THERE'S an app that will identify songs for you, according to Father Bob Maguire.
Someone used it to help him name a song the other day - imagine if there was an app that could tell us what people need.
"Darling, we've already got it - they're called ears," Father Maguire said.
The founder of the Father Bob Foundation and outspoken advocate for the disadvantaged ("can't you call me the homely priest from Melbourne?") visited Launceston this month to aid the fund-raising efforts of Marillac House.
Father Maguire said Tasmanians - like all Australians - needed to heed the advice of their ancestors.
"We need to go back to the Dreaming," he said.
"We're all in this together - let go of European and American ideologies of greed, greed and greed.
"We're all whingeing and moaning we haven't got anything. We've got it, but we're not sharing it.
"Let's do an audit and see what we're spending our money on."
Father Maguire wants to see Tasmanians train, prepare and head into the "undesirable suburbs".
Learn the language of the residents - "a few short, sharp four-letter words" - and make a friend, he advised.
And what happens next?
"You might get punched," he said.
"You gotta go and join them.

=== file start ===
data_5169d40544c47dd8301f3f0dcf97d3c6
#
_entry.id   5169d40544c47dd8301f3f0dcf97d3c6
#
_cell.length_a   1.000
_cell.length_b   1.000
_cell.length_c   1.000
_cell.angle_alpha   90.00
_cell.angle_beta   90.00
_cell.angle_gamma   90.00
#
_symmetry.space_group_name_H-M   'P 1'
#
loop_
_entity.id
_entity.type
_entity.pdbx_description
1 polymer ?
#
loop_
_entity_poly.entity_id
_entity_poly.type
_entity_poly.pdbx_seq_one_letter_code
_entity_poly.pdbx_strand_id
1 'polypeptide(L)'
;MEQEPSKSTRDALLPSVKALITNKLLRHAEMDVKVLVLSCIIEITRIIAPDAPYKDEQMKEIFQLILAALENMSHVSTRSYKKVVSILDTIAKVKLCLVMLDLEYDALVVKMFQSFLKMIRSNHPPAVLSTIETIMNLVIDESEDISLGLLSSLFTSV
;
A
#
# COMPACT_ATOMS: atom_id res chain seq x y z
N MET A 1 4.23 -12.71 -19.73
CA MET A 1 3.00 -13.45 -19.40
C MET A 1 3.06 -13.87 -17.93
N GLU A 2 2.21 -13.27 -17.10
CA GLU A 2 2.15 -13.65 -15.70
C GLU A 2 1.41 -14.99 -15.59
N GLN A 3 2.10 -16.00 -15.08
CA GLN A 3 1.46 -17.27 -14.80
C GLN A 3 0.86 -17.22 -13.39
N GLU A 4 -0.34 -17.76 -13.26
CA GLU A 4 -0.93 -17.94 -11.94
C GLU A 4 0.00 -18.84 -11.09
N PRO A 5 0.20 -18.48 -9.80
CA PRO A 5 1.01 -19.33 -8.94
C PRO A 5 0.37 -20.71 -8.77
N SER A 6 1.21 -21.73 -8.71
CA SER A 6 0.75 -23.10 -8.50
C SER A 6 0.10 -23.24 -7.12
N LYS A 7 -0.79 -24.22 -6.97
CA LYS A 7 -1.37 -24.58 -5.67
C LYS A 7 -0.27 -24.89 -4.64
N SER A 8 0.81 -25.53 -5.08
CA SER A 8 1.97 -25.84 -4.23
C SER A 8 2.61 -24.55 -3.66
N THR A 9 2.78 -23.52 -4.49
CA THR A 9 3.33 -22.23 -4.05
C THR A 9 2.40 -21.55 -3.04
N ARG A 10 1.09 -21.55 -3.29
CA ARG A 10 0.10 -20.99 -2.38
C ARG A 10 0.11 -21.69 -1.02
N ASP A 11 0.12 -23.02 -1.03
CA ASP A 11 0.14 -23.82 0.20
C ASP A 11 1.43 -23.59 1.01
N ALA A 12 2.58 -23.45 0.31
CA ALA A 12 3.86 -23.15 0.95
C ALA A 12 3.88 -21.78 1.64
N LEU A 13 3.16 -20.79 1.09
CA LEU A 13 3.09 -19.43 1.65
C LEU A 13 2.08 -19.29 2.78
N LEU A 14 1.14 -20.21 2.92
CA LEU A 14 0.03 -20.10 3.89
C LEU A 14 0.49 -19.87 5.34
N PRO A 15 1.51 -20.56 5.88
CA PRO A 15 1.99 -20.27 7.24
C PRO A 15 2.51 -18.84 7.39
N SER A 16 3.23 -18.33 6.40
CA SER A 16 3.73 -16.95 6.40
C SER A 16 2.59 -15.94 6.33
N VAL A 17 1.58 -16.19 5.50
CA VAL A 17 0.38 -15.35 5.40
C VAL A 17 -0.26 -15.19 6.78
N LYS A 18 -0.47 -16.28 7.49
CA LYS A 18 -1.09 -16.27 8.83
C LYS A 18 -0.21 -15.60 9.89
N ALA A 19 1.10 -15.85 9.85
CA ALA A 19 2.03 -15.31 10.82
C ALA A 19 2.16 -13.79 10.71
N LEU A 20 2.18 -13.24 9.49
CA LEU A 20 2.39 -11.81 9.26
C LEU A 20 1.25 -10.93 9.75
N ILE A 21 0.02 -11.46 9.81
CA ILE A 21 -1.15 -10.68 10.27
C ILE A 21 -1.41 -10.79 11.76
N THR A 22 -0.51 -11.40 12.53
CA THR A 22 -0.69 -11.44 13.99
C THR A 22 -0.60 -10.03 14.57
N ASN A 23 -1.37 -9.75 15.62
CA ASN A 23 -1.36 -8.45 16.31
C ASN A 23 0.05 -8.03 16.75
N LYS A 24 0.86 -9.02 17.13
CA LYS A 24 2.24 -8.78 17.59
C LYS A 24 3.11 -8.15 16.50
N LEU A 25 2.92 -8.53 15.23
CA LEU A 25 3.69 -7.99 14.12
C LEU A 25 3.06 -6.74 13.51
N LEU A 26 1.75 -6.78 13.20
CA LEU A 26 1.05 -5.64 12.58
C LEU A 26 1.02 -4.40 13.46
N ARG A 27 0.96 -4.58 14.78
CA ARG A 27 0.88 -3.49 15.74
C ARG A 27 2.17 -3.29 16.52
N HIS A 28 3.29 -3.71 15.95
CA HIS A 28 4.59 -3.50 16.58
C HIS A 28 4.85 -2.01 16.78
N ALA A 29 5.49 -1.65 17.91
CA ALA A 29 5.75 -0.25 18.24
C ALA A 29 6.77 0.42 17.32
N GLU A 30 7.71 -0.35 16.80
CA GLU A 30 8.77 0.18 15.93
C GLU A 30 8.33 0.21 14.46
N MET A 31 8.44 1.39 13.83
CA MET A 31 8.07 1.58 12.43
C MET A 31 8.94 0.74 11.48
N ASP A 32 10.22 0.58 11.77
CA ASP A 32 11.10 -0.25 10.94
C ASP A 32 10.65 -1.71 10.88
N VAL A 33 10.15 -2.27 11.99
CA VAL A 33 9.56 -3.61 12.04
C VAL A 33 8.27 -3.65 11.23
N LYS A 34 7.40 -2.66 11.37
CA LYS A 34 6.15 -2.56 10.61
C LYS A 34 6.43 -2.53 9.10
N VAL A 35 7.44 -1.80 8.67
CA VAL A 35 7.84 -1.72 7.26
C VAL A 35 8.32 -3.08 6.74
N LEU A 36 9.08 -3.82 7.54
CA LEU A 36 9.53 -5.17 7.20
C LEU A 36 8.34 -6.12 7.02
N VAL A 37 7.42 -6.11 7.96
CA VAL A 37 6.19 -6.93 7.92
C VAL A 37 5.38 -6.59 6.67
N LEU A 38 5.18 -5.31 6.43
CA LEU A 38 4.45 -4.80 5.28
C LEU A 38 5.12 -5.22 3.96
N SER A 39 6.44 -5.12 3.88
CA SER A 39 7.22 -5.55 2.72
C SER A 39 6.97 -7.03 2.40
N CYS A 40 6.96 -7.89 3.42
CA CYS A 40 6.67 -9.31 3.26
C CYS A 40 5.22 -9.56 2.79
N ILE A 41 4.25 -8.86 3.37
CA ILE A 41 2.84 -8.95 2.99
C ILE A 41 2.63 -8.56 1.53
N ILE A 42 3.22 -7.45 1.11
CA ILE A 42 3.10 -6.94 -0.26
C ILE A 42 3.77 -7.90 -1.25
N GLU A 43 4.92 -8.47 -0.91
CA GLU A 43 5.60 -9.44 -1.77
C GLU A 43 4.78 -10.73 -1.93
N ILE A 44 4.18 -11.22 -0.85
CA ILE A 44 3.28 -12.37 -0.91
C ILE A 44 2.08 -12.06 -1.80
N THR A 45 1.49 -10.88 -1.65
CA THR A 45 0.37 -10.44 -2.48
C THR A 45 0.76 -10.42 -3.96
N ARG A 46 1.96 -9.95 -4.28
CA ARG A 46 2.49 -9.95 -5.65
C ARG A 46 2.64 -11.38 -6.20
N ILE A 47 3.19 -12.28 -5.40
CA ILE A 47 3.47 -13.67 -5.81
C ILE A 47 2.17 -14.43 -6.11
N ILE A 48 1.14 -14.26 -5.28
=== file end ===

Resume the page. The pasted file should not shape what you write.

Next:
"If the ordinary people can't find it in their hearts and minds, we're going to have to call on the religious people to go back to their original aims and go where no one else would go.
"[Ordinary people] need to become missionaries, or people whisperers.
"See why there are patches of Launceston that are no-go areas, there'll be a reason."
And while he insisted he didn't want to be churlish towards Prime Minister Tony Abbott, Father Maguire urged the community to gather and start running itself.
"We have to run a civil society independent of political society," he said.
"Every boy and girl needs to get off their ass and if it fails it's back on the people."
Father Maguire said he holds plenty of hope for Launceston.
"You're in with a chance," he said.
"If the rest of Australia sank, I'd be perfectly happy to stay in Launceston."